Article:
A decision by the City of Langford and its chief building inspector to move forward on a development without input from a licensed architect has been declared ‘unreasonable’ by a B.C. Supreme Court justice.
The ruling comes in a response to a 2016 decision by the City’s chief building instructor Jerry Worobec to issue a building permit for the construction of a residential/commercial strata complex at 689 Hoffman Ave. According to court documents, the project did not involve a certified architect and was drawn up by a designer.
In June 2019, the Architectural Institute of B.C. (AIBC) launched legal action against the City claiming it had failed to follow the guidelines of the Architects Act, which dictate that only a person or architectural firm registered with the AIBC can practise architecture. Because of the size and scope of the building, the Act also dictates that an architect needed to be involved in the Hoffman Avenue project.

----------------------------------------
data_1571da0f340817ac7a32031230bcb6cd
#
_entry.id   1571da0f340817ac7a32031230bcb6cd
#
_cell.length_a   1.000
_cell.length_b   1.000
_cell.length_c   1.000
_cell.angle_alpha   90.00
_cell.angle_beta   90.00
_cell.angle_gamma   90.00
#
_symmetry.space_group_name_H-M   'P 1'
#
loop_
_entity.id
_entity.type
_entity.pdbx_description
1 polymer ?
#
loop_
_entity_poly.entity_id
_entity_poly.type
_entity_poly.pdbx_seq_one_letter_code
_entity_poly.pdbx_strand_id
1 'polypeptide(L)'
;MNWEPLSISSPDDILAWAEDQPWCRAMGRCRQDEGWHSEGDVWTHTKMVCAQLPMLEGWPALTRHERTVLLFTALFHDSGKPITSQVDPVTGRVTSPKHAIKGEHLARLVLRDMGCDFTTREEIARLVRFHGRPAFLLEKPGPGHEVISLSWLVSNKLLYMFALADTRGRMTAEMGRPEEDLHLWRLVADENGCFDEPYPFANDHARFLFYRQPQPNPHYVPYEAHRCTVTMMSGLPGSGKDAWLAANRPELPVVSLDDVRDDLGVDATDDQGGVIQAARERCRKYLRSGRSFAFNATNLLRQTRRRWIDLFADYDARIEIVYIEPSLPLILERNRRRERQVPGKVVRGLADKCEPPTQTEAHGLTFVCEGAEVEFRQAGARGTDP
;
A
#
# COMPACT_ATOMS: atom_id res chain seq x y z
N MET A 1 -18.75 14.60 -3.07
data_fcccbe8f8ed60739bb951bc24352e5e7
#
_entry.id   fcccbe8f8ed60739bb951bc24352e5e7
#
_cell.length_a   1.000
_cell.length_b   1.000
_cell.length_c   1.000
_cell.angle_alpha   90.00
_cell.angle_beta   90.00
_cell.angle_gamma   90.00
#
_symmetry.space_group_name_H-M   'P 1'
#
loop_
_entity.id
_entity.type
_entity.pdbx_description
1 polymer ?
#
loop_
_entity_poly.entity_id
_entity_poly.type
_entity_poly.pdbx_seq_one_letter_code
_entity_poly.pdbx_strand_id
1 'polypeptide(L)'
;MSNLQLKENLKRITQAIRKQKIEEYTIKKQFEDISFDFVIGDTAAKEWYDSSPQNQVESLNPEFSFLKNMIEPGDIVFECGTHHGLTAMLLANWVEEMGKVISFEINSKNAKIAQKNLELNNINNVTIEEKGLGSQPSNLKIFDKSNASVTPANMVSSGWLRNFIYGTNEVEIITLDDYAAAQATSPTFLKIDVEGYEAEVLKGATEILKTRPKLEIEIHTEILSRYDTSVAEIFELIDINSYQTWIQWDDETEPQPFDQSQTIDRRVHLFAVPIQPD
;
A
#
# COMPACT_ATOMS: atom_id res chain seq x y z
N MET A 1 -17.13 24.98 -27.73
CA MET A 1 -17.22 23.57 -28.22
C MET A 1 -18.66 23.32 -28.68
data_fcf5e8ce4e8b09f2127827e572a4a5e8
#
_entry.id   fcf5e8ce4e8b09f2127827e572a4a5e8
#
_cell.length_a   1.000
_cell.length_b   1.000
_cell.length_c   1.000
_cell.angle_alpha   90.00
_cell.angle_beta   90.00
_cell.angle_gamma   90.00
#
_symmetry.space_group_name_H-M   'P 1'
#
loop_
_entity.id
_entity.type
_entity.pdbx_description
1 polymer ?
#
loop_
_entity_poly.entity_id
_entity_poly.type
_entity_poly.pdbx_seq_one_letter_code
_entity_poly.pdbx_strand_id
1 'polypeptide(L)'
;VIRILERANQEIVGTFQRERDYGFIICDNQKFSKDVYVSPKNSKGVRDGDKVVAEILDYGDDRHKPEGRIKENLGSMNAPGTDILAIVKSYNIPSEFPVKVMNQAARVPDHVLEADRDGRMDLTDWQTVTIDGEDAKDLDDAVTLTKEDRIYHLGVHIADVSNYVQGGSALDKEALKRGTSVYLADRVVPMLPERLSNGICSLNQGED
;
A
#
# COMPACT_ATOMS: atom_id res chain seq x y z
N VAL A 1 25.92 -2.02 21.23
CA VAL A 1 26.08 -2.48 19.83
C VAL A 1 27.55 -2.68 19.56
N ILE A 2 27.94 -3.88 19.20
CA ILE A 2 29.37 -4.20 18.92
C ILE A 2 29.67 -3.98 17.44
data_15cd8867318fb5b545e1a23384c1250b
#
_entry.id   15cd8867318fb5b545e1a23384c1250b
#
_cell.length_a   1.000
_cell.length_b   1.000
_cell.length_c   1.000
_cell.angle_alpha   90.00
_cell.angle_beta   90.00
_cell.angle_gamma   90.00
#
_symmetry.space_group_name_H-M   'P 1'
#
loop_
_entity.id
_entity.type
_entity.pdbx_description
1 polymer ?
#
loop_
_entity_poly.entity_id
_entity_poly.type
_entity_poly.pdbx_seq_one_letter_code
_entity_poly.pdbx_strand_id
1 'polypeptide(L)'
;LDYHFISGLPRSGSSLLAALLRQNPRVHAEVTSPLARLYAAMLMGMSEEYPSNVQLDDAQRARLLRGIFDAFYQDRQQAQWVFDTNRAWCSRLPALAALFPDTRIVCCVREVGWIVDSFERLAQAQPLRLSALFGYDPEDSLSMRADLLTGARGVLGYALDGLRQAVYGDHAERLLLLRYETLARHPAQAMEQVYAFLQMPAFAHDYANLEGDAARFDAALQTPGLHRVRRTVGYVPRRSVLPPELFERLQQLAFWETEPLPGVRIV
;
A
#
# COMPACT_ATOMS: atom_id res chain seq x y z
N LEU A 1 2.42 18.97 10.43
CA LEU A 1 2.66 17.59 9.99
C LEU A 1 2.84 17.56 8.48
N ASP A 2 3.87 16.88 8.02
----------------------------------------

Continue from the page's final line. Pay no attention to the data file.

The building was completed by the time the AIBC sought legal review, but the organization was looking for a declaration on the matter, and on May 29, 2020 it received exactly that.
Justice Stephen Kelleher declared the City’s issuance of the building permit ‘unreasonable’ and not in compliance with the Architects Act.
“In particular, the drawings submitted by the applicant in support of the building permit application were prepared by an unlicensed person who provides design services, not an architect, contrary to the Architects Act,” Kelleher wrote.
Langford Mayor Stew Young says the decision won’t impact the City, but will cost developers – possibly raising the cost of housing.
“We’re going to carry on with what were doing, it just means the end product is more expensive,” he said. “It’s just another cost that probably is unnecessary but we have to live with that.
“We’re not going to appeal it.”
Young said he was confident in City staff who verified that the structure complied with safety regulations.
In January, Danbrook One, a rental building on Claude Road in Langford, was evacuated after the City received a report that confirmed structural and safety concerns putting tenants at risk. A summary of the report said issues were related to the gravity and seismic force resisting system.
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